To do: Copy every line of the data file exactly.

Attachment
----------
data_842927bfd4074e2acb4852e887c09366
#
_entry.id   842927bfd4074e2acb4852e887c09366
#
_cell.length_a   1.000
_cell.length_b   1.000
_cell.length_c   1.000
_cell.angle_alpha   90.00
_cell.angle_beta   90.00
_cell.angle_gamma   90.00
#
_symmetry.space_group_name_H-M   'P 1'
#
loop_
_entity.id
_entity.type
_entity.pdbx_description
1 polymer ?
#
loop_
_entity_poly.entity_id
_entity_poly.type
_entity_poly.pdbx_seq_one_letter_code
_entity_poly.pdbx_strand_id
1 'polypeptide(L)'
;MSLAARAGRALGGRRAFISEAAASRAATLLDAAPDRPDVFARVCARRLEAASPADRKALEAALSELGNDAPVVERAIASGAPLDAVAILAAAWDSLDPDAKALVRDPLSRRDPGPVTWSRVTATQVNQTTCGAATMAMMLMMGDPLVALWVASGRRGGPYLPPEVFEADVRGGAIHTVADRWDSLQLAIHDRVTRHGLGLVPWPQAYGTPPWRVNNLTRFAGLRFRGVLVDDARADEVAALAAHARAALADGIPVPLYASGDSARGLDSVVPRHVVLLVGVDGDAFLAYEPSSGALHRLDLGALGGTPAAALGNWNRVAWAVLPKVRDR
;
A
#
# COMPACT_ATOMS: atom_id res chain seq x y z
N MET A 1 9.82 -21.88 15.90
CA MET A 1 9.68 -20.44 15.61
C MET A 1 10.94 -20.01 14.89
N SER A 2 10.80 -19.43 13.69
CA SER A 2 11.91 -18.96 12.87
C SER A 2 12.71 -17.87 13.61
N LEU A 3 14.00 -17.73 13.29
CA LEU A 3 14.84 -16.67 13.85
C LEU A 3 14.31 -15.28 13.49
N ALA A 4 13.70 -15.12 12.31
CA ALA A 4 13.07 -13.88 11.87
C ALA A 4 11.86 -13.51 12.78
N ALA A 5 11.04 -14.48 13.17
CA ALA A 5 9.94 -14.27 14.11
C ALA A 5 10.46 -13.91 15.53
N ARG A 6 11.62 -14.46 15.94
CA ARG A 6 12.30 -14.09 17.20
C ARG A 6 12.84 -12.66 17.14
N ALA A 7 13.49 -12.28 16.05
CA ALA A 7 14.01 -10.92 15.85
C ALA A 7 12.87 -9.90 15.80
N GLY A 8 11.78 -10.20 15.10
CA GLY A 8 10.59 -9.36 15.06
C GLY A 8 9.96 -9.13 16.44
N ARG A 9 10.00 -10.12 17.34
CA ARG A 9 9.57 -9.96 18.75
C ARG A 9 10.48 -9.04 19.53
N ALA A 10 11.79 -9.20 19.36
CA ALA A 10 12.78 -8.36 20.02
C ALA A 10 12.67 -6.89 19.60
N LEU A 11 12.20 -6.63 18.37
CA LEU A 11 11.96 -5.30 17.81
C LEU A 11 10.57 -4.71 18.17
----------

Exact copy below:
data_842927bfd4074e2acb4852e887c09366
#
_entry.id   842927bfd4074e2acb4852e887c09366
#
_cell.length_a   1.000
_cell.length_b   1.000
_cell.length_c   1.000
_cell.angle_alpha   90.00
_cell.angle_beta   90.00
_cell.angle_gamma   90.00
#
_symmetry.space_group_name_H-M   'P 1'
#
loop_
_entity.id
_entity.type
_entity.pdbx_description
1 polymer ?
#
loop_
_entity_poly.entity_id
_entity_poly.type
_entity_poly.pdbx_seq_one_letter_code
_entity_poly.pdbx_strand_id
1 'polypeptide(L)'
;MSLAARAGRALGGRRAFISEAAASRAATLLDAAPDRPDVFARVCARRLEAASPADRKALEAALSELGNDAPVVERAIASGAPLDAVAILAAAWDSLDPDAKALVRDPLSRRDPGPVTWSRVTATQVNQTTCGAATMAMMLMMGDPLVALWVASGRRGGPYLPPEVFEADVRGGAIHTVADRWDSLQLAIHDRVTRHGLGLVPWPQAYGTPPWRVNNLTRFAGLRFRGVLVDDARADEVAALAAHARAALADGIPVPLYASGDSARGLDSVVPRHVVLLVGVDGDAFLAYEPSSGALHRLDLGALGGTPAAALGNWNRVAWAVLPKVRDR
;
A
#
# COMPACT_ATOMS: atom_id res chain seq x y z
N MET A 1 9.82 -21.88 15.90
CA MET A 1 9.68 -20.44 15.61
C MET A 1 10.94 -20.01 14.89
N SER A 2 10.80 -19.43 13.69
CA SER A 2 11.91 -18.96 12.87
C SER A 2 12.71 -17.87 13.61
N LEU A 3 14.00 -17.73 13.29
CA LEU A 3 14.84 -16.67 13.85
C LEU A 3 14.31 -15.28 13.49
N ALA A 4 13.70 -15.12 12.31
CA ALA A 4 13.07 -13.88 11.87
C ALA A 4 11.86 -13.51 12.78
N ALA A 5 11.04 -14.48 13.17
CA ALA A 5 9.94 -14.27 14.11
C ALA A 5 10.46 -13.91 15.53
N ARG A 6 11.62 -14.46 15.94
CA ARG A 6 12.30 -14.09 17.20
C ARG A 6 12.84 -12.66 17.14
N ALA A 7 13.49 -12.28 16.05
CA ALA A 7 14.01 -10.92 15.85
C ALA A 7 12.87 -9.90 15.80
N GLY A 8 11.78 -10.20 15.10
CA GLY A 8 10.59 -9.36 15.06
C GLY A 8 9.96 -9.13 16.44
N ARG A 9 10.00 -10.12 17.34
CA ARG A 9 9.57 -9.96 18.75
C ARG A 9 10.48 -9.04 19.53
N ALA A 10 11.79 -9.20 19.36
CA ALA A 10 12.78 -8.36 20.02
C ALA A 10 12.67 -6.89 19.60
N LEU A 11 12.20 -6.63 18.37
CA LEU A 11 11.96 -5.30 17.81
C LEU A 11 10.57 -4.71 18.17